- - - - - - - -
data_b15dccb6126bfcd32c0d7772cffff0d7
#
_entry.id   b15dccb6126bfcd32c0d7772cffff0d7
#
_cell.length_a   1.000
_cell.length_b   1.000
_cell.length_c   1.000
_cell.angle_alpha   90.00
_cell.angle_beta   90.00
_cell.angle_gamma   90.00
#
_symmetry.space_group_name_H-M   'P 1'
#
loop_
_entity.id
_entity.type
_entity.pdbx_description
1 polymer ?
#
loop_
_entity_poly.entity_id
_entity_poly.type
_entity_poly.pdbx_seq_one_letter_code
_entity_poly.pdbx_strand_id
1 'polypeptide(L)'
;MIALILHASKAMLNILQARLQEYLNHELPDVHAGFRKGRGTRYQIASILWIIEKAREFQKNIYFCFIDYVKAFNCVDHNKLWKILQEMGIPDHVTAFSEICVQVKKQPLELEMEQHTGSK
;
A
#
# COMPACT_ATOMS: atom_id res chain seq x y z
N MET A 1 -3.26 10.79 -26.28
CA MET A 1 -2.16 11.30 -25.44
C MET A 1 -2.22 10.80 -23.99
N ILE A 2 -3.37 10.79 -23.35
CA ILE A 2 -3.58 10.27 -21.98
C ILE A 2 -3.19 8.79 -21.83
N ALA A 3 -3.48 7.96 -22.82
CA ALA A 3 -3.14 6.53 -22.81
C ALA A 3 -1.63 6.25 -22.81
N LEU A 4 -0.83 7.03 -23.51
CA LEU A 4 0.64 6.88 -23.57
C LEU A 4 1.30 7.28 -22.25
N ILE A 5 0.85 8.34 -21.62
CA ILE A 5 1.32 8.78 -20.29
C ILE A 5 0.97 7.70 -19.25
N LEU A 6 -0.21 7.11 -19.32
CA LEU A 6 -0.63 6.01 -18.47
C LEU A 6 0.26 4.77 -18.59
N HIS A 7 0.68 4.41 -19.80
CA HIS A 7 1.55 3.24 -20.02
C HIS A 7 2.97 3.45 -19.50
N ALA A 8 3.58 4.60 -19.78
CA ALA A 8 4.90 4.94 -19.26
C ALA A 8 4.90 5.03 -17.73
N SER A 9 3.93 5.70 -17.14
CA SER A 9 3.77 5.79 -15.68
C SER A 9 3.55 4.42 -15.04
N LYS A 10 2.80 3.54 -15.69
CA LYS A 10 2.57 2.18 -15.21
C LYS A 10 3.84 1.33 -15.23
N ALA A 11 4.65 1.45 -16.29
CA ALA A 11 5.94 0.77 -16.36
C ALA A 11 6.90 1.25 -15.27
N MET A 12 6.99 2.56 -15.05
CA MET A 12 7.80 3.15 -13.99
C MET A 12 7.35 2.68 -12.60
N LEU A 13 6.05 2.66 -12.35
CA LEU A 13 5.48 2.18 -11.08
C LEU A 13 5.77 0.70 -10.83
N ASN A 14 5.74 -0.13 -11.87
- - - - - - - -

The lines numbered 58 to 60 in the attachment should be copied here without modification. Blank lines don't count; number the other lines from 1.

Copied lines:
N LYS A 10 2.80 3.54 -15.69
CA LYS A 10 2.57 2.18 -15.21
C LYS A 10 3.84 1.33 -15.23